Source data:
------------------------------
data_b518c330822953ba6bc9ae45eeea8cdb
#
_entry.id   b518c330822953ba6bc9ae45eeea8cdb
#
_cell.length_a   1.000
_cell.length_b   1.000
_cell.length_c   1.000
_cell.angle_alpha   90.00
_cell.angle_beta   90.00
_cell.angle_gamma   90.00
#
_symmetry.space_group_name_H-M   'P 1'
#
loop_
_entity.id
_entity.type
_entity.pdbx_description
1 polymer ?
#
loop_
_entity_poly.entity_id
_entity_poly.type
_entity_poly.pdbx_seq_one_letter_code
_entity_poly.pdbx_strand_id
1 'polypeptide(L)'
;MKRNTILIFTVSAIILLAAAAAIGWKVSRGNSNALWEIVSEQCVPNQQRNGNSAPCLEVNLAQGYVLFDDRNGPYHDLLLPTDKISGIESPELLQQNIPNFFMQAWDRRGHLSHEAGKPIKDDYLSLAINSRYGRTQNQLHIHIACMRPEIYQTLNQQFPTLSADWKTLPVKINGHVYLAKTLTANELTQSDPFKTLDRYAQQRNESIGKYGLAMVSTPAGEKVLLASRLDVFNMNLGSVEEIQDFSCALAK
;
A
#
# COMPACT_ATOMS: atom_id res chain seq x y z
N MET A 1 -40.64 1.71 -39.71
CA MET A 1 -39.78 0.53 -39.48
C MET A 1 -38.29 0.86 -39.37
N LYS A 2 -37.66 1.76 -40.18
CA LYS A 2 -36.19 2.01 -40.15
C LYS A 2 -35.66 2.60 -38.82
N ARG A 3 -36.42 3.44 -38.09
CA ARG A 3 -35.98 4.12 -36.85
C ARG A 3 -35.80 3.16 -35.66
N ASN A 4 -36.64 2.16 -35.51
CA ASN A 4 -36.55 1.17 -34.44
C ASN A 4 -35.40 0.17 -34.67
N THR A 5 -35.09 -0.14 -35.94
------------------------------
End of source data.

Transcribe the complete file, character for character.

data_b518c330822953ba6bc9ae45eeea8cdb
#
_entry.id   b518c330822953ba6bc9ae45eeea8cdb
#
_cell.length_a   1.000
_cell.length_b   1.000
_cell.length_c   1.000
_cell.angle_alpha   90.00
_cell.angle_beta   90.00
_cell.angle_gamma   90.00
#
_symmetry.space_group_name_H-M   'P 1'
#
loop_
_entity.id
_entity.type
_entity.pdbx_description
1 polymer ?
#
loop_
_entity_poly.entity_id
_entity_poly.type
_entity_poly.pdbx_seq_one_letter_code
_entity_poly.pdbx_strand_id
1 'polypeptide(L)'
;MKRNTILIFTVSAIILLAAAAAIGWKVSRGNSNALWEIVSEQCVPNQQRNGNSAPCLEVNLAQGYVLFDDRNGPYHDLLLPTDKISGIESPELLQQNIPNFFMQAWDRRGHLSHEAGKPIKDDYLSLAINSRYGRTQNQLHIHIACMRPEIYQTLNQQFPTLSADWKTLPVKINGHVYLAKTLTANELTQSDPFKTLDRYAQQRNESIGKYGLAMVSTPAGEKVLLASRLDVFNMNLGSVEEIQDFSCALAK
;
A
#
# COMPACT_ATOMS: atom_id res chain seq x y z
N MET A 1 -40.64 1.71 -39.71
CA MET A 1 -39.78 0.53 -39.48
C MET A 1 -38.29 0.86 -39.37
N LYS A 2 -37.66 1.76 -40.18
CA LYS A 2 -36.19 2.01 -40.15
C LYS A 2 -35.66 2.60 -38.82
N ARG A 3 -36.42 3.44 -38.09
CA ARG A 3 -35.98 4.12 -36.85
C ARG A 3 -35.80 3.16 -35.66
N ASN A 4 -36.64 2.16 -35.51
CA ASN A 4 -36.55 1.17 -34.44
C ASN A 4 -35.40 0.17 -34.67
N THR A 5 -35.09 -0.14 -35.94